Sometimes my students are amazed to hear that I have at five novels--novels I worked on for months and months, obsessed about, ran through workshops, critique groups--hanging in my C drive. And I suppose that if you'd told me when I was writing them that no one would actually ever print these novels, I would have been stunned.
Actually, I should say I have four novels hanging in my C drive. I took one novel out last summer, dusted it off, gave it a real talking to, and sent it back into the world a couple months or so ago, my agent taking it on a spin. We will see if it comes back to the barn.
But the rest is true: we have the story of the woman breaking into her various psychic parts and driving around with her "selves" in the back seat; the story of two gay teenaged boys in the suburbs; the story of a girl in 1977 facing her sexuality and her father's death; the story of one really bad Thanksgiving meal.
Then--as many novelists I know--I have the stories that reached about page 75 and then stopped or were stopped. These half-baked, not-quite-done ideas just could achieve liftoff. For a few weeks, I thought each was brilliant. I was in LOVE with these ideas, and then not. There they hang in the C drive as well.
But the thing is this: they aren't wasted. With each novel, with the completion of each story, I learned something about writing. For instance, the novel currently making the rounds was the first novel I wrote after having completed Her Daughter's Eyes, my first. When I started my first novel, I had made the leap suddenly from short story writer to novelist. And truth be told, I had no idea how to write chapters. How did people do it? I was completely unclear on when to stop the scene, the action, so when I did in my first novel, I just put in some big white space and a symbol. That story was separated into three sections, and my editor--a long time editor at Penguin/NAL--seemed to think it was dandy. But then, was that the way to write a novel? Every novel? When I started writing a novel again, I began to try to think in chapters, to figure out the ac of a scene and related scenes. Ahh, yes. A chapter.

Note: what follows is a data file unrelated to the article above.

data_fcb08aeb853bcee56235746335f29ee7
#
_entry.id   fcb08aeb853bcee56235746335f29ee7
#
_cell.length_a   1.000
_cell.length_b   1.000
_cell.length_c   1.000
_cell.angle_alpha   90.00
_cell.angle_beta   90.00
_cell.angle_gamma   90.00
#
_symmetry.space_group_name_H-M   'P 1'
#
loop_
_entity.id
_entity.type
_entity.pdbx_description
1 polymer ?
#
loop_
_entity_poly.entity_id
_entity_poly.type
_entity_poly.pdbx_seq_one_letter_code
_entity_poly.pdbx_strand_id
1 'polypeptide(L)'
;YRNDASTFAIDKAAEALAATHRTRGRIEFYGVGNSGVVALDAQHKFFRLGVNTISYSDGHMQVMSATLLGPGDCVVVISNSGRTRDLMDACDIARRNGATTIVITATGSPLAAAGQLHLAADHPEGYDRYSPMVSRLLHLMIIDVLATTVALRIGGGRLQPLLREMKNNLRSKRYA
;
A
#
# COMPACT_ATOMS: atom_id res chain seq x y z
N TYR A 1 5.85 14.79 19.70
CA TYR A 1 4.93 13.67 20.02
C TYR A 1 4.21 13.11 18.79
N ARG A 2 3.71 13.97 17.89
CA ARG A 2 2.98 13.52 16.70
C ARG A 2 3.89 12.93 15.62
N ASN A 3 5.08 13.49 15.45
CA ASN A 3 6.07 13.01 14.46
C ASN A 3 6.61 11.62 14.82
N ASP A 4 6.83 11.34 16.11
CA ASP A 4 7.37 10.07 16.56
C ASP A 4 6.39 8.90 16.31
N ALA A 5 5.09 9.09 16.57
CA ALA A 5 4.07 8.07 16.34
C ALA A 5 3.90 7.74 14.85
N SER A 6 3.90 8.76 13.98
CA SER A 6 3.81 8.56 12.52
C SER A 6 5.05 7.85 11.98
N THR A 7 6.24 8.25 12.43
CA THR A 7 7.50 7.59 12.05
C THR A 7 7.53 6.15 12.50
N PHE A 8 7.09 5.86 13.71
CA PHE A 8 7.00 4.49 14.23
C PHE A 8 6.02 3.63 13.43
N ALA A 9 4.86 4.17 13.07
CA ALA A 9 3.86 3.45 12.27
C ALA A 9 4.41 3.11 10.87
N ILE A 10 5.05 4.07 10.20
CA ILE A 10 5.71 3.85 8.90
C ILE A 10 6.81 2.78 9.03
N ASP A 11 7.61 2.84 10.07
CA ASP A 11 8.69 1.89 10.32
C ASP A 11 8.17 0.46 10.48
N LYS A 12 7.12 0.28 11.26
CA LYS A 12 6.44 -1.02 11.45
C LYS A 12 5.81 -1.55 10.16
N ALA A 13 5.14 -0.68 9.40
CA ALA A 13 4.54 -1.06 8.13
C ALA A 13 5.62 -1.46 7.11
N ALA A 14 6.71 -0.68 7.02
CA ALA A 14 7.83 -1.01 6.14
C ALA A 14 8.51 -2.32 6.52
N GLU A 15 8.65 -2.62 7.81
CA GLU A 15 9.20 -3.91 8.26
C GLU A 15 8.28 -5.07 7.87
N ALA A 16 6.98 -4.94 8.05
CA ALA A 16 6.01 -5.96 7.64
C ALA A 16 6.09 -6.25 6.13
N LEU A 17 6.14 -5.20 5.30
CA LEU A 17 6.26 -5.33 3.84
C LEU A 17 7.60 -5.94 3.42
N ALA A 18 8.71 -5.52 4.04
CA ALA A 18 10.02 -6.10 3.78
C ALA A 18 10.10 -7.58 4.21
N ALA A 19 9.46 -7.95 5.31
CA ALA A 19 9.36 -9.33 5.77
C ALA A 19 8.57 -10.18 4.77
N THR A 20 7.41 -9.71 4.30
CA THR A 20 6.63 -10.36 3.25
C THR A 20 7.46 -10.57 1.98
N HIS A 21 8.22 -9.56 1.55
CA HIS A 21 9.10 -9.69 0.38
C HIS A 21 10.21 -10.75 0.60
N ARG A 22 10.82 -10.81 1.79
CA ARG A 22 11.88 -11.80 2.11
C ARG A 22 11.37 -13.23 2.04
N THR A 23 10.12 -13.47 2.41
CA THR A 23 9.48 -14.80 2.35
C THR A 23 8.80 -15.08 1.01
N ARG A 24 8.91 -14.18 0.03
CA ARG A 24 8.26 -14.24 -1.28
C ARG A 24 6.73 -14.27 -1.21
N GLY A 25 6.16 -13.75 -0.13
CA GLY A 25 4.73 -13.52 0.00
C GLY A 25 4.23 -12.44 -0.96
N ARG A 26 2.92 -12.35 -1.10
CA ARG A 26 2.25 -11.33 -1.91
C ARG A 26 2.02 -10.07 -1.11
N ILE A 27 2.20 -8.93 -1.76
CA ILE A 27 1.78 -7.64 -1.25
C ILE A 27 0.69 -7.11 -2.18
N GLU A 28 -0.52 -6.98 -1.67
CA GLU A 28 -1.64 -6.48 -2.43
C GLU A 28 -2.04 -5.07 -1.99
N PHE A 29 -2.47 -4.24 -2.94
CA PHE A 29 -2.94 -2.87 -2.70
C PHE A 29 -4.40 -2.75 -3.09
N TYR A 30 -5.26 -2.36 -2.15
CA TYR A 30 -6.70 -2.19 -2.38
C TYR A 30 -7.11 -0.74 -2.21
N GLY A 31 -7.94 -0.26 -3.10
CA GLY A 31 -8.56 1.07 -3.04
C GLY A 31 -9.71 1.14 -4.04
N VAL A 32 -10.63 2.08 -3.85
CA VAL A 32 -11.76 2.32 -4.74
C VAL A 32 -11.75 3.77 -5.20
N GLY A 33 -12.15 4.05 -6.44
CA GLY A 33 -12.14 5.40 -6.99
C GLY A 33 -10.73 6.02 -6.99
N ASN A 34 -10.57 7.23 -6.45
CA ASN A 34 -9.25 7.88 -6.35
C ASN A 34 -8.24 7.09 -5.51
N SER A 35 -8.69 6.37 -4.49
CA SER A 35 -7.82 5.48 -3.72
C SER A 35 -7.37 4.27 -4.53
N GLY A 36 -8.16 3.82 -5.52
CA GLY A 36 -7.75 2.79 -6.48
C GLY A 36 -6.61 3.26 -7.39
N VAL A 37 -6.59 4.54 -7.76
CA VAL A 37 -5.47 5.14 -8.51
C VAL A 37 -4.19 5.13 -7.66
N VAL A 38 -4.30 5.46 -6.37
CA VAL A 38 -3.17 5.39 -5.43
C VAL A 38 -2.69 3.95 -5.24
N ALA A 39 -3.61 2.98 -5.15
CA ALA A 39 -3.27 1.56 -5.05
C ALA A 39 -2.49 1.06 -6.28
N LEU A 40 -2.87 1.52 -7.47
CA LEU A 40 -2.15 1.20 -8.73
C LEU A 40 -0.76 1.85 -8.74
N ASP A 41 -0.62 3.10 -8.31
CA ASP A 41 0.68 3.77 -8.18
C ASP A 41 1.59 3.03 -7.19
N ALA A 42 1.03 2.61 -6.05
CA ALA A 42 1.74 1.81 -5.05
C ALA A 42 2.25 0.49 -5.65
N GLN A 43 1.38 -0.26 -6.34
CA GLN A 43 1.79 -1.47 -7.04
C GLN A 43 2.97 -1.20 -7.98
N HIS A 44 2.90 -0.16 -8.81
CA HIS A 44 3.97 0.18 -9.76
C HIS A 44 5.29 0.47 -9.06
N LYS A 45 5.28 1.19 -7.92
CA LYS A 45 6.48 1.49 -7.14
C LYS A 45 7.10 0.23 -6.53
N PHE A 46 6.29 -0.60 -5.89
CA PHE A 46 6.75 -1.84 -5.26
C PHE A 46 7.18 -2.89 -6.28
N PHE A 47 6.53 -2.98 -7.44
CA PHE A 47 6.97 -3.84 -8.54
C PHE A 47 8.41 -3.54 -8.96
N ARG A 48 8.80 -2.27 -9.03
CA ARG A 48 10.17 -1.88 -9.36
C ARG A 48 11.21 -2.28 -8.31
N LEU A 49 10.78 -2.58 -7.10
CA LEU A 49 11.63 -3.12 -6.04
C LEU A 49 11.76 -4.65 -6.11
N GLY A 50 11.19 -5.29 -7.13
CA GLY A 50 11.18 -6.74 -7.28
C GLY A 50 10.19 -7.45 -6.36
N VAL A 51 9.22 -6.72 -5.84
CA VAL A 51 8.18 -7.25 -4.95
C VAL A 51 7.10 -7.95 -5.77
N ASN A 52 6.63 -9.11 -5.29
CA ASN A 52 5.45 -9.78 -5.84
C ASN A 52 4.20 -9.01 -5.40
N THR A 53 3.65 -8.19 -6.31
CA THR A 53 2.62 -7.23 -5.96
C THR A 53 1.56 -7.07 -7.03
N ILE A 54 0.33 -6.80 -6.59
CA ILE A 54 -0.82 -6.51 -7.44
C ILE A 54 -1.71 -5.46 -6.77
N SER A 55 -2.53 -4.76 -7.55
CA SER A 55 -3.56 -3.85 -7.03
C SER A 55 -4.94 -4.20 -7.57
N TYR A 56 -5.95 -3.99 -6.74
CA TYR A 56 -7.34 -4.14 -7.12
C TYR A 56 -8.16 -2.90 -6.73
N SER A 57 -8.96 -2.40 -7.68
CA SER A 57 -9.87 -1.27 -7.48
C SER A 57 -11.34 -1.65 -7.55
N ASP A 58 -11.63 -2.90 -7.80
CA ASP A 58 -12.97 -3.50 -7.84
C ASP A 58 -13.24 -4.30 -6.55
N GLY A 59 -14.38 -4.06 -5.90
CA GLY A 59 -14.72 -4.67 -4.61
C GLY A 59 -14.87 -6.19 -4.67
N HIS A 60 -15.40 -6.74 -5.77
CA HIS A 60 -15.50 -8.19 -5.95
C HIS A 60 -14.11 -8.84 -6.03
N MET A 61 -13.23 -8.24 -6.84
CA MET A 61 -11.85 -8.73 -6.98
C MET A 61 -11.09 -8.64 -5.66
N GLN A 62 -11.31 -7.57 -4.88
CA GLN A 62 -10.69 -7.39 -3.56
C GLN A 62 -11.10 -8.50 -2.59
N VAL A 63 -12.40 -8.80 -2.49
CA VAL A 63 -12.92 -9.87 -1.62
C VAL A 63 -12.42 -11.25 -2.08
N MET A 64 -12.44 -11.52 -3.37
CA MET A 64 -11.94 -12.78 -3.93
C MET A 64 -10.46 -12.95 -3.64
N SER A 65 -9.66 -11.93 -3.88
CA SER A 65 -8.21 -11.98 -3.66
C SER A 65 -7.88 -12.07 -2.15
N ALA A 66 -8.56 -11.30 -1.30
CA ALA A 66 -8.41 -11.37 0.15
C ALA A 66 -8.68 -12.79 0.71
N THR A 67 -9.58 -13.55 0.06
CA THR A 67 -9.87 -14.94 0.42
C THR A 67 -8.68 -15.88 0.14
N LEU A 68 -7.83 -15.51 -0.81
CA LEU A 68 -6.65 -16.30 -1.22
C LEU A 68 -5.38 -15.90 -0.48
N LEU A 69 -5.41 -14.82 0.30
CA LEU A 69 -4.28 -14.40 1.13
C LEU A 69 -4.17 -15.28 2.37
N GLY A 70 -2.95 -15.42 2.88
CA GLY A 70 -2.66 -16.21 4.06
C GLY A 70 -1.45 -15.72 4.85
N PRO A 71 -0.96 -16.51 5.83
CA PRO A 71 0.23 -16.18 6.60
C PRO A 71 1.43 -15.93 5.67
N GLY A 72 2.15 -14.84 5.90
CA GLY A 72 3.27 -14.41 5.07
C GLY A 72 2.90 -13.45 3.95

The story of the Thanksgiving dinner taught me a great deal about POV as I had 6--yes, 6--points-of-view. Clearly, that may have been an issue with this tale. But I worked POV--as I worked it in the story about the two gay teenagers.
Imagery, setting, plot, structure, all things that really, we need to teach ourselves. We can read, we can be critiqued, edited, line-edited--but we need to learn how to do this ourselves, with our own fingers and minds as we write. We have to see how it all works together. Yes, we can understand plot and tension, but we have to know where and when to employ both. That doesn't come from reading. That comes from writing.
So I thank my learning experiences, those stories I loved and almost loved. Sometimes, I open the files, look in, remember my mind as I was writing, remember my excitement with the ideas, the characters, and know that nothing was wasted. Not one second. I don't mourn the fact that they didn't find readers other than a select and not so pleased few. I know that these novels have taken me places I could not have gone without them.
Causes Jessica Inclan Supports
Women for Women International Goodwill Industries Lindsey Wildlife Museum Freecycle.org